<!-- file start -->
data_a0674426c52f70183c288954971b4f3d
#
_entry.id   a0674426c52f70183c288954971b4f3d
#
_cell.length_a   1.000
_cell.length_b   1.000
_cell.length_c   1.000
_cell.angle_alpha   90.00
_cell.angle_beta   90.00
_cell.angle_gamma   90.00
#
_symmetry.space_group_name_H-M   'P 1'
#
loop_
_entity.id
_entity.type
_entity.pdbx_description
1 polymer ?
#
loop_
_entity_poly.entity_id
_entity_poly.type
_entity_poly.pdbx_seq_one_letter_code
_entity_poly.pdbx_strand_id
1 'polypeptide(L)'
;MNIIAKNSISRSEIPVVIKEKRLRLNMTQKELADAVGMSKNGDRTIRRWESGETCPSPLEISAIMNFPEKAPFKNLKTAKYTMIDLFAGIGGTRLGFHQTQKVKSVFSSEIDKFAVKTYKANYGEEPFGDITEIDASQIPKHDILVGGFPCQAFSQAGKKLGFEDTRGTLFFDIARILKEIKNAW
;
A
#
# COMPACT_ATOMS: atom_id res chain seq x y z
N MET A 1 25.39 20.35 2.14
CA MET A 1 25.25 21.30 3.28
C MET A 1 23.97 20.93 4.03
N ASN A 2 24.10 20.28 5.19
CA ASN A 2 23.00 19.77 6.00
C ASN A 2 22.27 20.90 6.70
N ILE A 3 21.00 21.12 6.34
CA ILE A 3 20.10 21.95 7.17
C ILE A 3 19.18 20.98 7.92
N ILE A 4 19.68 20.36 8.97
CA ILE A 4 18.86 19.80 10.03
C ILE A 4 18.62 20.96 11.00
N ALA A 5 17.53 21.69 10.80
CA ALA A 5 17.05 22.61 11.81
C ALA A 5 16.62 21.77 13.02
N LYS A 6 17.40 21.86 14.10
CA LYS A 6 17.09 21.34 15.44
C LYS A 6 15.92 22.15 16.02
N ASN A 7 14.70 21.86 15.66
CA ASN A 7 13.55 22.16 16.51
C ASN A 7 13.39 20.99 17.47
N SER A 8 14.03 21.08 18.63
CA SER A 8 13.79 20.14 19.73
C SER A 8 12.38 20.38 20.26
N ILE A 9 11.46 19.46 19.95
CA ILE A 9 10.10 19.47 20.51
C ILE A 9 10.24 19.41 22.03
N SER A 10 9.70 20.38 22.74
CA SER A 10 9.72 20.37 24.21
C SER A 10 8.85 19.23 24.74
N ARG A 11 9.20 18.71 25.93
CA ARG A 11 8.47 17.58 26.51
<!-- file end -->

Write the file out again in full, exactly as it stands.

data_a0674426c52f70183c288954971b4f3d
#
_entry.id   a0674426c52f70183c288954971b4f3d
#
_cell.length_a   1.000
_cell.length_b   1.000
_cell.length_c   1.000
_cell.angle_alpha   90.00
_cell.angle_beta   90.00
_cell.angle_gamma   90.00
#
_symmetry.space_group_name_H-M   'P 1'
#
loop_
_entity.id
_entity.type
_entity.pdbx_description
1 polymer ?
#
loop_
_entity_poly.entity_id
_entity_poly.type
_entity_poly.pdbx_seq_one_letter_code
_entity_poly.pdbx_strand_id
1 'polypeptide(L)'
;MNIIAKNSISRSEIPVVIKEKRLRLNMTQKELADAVGMSKNGDRTIRRWESGETCPSPLEISAIMNFPEKAPFKNLKTAKYTMIDLFAGIGGTRLGFHQTQKVKSVFSSEIDKFAVKTYKANYGEEPFGDITEIDASQIPKHDILVGGFPCQAFSQAGKKLGFEDTRGTLFFDIARILKEIKNAW
;
A
#
# COMPACT_ATOMS: atom_id res chain seq x y z
N MET A 1 25.39 20.35 2.14
CA MET A 1 25.25 21.30 3.28
C MET A 1 23.97 20.93 4.03
N ASN A 2 24.10 20.28 5.19
CA ASN A 2 23.00 19.77 6.00
C ASN A 2 22.27 20.90 6.70
N ILE A 3 21.00 21.12 6.34
CA ILE A 3 20.10 21.95 7.17
C ILE A 3 19.18 20.98 7.92
N ILE A 4 19.68 20.36 8.97
CA ILE A 4 18.86 19.80 10.03
C ILE A 4 18.62 20.96 11.00
N ALA A 5 17.53 21.69 10.80
CA ALA A 5 17.05 22.61 11.81
C ALA A 5 16.62 21.77 13.02
N LYS A 6 17.40 21.86 14.10
CA LYS A 6 17.09 21.34 15.44
C LYS A 6 15.92 22.15 16.02
N ASN A 7 14.70 21.86 15.66
CA ASN A 7 13.55 22.16 16.51
C ASN A 7 13.39 20.99 17.47
N SER A 8 14.03 21.08 18.63
CA SER A 8 13.79 20.14 19.73
C SER A 8 12.38 20.38 20.26
N ILE A 9 11.46 19.46 19.95
CA ILE A 9 10.10 19.47 20.51
C ILE A 9 10.24 19.41 22.03
N SER A 10 9.70 20.38 22.74
CA SER A 10 9.72 20.37 24.21
C SER A 10 8.85 19.23 24.74
N ARG A 11 9.20 18.71 25.93
CA ARG A 11 8.47 17.58 26.51